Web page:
OK, so I haven't made a huge jump since the last workout, just the usual 2kg increase. But I've passed the 100 kilogram mark. It's not magic. It's only a nice, round number because I've been using kilograms the past couple months. But I'm a lot stronger than I used to be, and I'm happy about it.
Looking back through my training logs, I see that two months ago 95kg was my 1 rep max, and now I'm doing 101kg for reps. A year ago I had no idea what my 1RM squat was - I'd just returned from a month in Australia and two weeks of franticly moving my belongings across the country and catching up with family. Training wasn't a priority.
It doesn't have to be around the new year, but it's a good idea to take some time to look at one's training in longer spans than the current week or cycle. A bit of review lends perspective, allows one to appreciate how long progress can take, and celebrate aspects of improvement.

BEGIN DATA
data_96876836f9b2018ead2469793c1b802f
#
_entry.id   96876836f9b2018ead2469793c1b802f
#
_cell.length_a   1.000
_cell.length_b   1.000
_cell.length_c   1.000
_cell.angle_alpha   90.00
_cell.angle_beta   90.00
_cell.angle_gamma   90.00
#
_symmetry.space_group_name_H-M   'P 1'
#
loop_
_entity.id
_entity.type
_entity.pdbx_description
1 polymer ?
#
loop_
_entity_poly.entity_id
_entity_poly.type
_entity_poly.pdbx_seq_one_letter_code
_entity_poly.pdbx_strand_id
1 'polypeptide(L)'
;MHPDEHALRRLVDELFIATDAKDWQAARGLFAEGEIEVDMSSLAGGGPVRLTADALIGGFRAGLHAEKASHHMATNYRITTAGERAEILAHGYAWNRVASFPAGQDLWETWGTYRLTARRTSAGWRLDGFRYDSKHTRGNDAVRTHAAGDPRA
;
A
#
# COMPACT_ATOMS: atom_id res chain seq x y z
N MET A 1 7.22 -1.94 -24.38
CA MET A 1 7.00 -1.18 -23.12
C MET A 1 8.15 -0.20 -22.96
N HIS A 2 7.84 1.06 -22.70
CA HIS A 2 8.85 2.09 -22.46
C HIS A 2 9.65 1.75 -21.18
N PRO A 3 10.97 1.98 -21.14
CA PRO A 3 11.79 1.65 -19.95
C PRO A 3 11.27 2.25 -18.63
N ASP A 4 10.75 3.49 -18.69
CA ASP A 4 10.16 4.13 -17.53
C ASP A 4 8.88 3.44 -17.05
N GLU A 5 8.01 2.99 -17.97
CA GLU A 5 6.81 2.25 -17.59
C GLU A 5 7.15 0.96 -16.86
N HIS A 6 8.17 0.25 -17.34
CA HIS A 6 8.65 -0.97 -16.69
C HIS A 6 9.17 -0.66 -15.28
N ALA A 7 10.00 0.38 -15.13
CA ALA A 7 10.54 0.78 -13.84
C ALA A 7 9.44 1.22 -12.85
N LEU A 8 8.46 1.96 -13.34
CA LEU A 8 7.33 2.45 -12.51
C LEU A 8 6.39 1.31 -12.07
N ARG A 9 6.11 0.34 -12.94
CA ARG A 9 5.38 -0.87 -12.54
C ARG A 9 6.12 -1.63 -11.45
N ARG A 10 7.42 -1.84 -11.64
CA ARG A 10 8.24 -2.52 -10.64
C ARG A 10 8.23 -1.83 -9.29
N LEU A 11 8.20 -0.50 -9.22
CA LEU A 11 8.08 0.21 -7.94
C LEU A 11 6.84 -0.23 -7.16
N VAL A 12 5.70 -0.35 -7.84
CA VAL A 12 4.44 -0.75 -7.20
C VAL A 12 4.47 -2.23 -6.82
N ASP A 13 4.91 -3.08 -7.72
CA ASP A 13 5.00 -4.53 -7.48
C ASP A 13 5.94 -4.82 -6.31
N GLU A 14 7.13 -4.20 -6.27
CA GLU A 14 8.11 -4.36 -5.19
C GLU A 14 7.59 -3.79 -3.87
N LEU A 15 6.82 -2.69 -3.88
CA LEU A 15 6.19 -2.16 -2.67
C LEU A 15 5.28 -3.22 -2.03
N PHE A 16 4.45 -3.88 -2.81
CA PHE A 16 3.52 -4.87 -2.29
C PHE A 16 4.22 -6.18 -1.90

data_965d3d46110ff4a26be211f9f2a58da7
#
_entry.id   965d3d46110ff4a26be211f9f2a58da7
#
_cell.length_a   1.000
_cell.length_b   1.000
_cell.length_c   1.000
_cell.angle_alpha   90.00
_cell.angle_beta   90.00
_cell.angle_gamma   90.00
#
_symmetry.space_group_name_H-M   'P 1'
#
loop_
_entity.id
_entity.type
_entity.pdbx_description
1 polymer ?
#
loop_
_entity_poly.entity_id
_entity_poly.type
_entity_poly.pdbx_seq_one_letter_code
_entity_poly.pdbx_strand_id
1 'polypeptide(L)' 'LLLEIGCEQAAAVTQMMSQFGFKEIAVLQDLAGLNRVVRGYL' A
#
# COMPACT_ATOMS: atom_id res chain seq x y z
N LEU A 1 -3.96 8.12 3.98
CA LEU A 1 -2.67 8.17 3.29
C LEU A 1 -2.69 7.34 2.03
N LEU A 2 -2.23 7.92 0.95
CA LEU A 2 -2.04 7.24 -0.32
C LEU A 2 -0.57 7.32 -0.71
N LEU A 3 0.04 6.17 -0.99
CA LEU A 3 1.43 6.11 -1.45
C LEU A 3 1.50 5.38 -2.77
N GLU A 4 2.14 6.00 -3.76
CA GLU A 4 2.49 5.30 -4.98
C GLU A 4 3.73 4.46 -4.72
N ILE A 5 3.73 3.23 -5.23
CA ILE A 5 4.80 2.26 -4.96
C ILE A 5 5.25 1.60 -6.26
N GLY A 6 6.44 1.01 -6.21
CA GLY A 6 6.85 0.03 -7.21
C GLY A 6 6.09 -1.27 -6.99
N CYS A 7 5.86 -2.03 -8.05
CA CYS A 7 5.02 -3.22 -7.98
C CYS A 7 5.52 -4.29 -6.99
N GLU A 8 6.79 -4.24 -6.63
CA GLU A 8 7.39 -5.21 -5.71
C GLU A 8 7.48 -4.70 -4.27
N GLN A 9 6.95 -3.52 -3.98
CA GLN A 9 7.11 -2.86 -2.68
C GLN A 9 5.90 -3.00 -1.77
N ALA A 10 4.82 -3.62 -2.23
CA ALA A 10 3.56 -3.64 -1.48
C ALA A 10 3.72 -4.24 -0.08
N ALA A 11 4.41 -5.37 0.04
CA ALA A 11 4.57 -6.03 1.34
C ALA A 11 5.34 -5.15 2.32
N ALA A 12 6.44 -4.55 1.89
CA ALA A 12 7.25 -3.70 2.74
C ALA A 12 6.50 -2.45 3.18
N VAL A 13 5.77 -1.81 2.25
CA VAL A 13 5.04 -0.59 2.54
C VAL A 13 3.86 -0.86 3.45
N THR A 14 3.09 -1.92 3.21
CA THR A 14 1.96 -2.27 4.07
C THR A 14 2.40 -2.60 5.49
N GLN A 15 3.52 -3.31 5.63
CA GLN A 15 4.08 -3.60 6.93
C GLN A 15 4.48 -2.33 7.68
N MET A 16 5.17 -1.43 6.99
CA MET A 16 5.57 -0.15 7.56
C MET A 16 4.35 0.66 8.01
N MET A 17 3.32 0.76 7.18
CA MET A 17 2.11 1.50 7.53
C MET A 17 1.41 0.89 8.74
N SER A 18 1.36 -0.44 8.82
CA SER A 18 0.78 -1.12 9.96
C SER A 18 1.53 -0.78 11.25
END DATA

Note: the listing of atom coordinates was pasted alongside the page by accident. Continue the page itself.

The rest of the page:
When asked about the intensity of his training, Greg Lemond once said "It never gets any easier, you just go faster." It's the same with weight training. It doesn't magically become easy, but the way we keep progressing is by pushing beyond comfort. Because it's always difficult, we can get discouraged. Keeping track of workouts in a log or journal lets us see how far we've come.
So keep a training log. Record your workouts. Once in a while, look back and celebrate the progress you've made. Have a safe and happy new year!
Squat 3 sets of 5 reps (101kg)
5 rounds for time
1 Round =
. 4x20m shuttle run
. 8 Kettlebell Swings (24kg)
. 16 Pushups
. 60 sec Rest
Happy with the squats. Pressed only 4 reps at 49kg. Scrapped it and moved on to conditioning for time management & mental health purposes. Conditioning rounds took from 52 to 56 seconds. Fast, fun workout.